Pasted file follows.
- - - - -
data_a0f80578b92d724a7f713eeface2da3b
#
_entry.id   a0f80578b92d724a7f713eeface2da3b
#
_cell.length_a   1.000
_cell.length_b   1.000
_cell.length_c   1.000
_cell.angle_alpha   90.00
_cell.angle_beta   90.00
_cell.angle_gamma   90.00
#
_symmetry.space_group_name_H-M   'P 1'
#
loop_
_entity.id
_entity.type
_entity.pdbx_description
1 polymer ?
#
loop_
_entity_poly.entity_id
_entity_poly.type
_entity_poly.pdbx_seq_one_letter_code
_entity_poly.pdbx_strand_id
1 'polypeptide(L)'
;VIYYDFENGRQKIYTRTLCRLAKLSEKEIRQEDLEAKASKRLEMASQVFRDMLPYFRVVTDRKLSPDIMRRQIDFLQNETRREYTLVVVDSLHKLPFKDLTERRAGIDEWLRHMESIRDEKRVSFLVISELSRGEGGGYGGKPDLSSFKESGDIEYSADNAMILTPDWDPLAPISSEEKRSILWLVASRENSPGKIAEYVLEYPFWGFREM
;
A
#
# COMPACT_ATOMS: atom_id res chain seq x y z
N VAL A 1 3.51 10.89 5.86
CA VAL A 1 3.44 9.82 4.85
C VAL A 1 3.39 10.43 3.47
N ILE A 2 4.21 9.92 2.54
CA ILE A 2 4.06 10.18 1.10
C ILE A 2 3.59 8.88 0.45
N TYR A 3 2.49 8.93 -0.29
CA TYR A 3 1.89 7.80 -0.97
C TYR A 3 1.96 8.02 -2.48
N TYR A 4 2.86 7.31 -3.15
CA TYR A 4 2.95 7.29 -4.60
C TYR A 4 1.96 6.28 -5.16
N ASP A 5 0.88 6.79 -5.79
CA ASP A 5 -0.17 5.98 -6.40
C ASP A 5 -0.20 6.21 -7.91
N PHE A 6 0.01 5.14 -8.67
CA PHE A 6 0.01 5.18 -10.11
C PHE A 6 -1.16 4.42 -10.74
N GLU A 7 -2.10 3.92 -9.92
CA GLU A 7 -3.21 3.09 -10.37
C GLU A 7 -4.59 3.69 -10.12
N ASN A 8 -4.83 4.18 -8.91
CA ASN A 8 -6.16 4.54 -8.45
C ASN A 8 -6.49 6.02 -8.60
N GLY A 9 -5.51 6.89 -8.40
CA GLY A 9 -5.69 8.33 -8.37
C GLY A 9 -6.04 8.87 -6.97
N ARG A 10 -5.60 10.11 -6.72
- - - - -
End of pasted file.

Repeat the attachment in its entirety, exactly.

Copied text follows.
data_a0f80578b92d724a7f713eeface2da3b
#
_entry.id   a0f80578b92d724a7f713eeface2da3b
#
_cell.length_a   1.000
_cell.length_b   1.000
_cell.length_c   1.000
_cell.angle_alpha   90.00
_cell.angle_beta   90.00
_cell.angle_gamma   90.00
#
_symmetry.space_group_name_H-M   'P 1'
#
loop_
_entity.id
_entity.type
_entity.pdbx_description
1 polymer ?
#
loop_
_entity_poly.entity_id
_entity_poly.type
_entity_poly.pdbx_seq_one_letter_code
_entity_poly.pdbx_strand_id
1 'polypeptide(L)'
;VIYYDFENGRQKIYTRTLCRLAKLSEKEIRQEDLEAKASKRLEMASQVFRDMLPYFRVVTDRKLSPDIMRRQIDFLQNETRREYTLVVVDSLHKLPFKDLTERRAGIDEWLRHMESIRDEKRVSFLVISELSRGEGGGYGGKPDLSSFKESGDIEYSADNAMILTPDWDPLAPISSEEKRSILWLVASRENSPGKIAEYVLEYPFWGFREM
;
A
#
# COMPACT_ATOMS: atom_id res chain seq x y z
N VAL A 1 3.51 10.89 5.86
CA VAL A 1 3.44 9.82 4.85
C VAL A 1 3.39 10.43 3.47
N ILE A 2 4.21 9.92 2.54
CA ILE A 2 4.06 10.18 1.10
C ILE A 2 3.59 8.88 0.45
N TYR A 3 2.49 8.93 -0.29
CA TYR A 3 1.89 7.80 -0.97
C TYR A 3 1.96 8.02 -2.48
N TYR A 4 2.86 7.31 -3.15
CA TYR A 4 2.95 7.29 -4.60
C TYR A 4 1.96 6.28 -5.16
N ASP A 5 0.88 6.79 -5.79
CA ASP A 5 -0.17 5.98 -6.40
C ASP A 5 -0.20 6.21 -7.91
N PHE A 6 0.01 5.14 -8.67
CA PHE A 6 0.01 5.18 -10.11
C PHE A 6 -1.16 4.42 -10.74
N GLU A 7 -2.10 3.92 -9.92
CA GLU A 7 -3.21 3.09 -10.37
C GLU A 7 -4.59 3.69 -10.12
N ASN A 8 -4.83 4.18 -8.91
CA ASN A 8 -6.16 4.54 -8.45
C ASN A 8 -6.49 6.02 -8.60
N GLY A 9 -5.51 6.89 -8.40
CA GLY A 9 -5.69 8.33 -8.37
C GLY A 9 -6.04 8.87 -6.97
N ARG A 10 -5.60 10.11 -6.72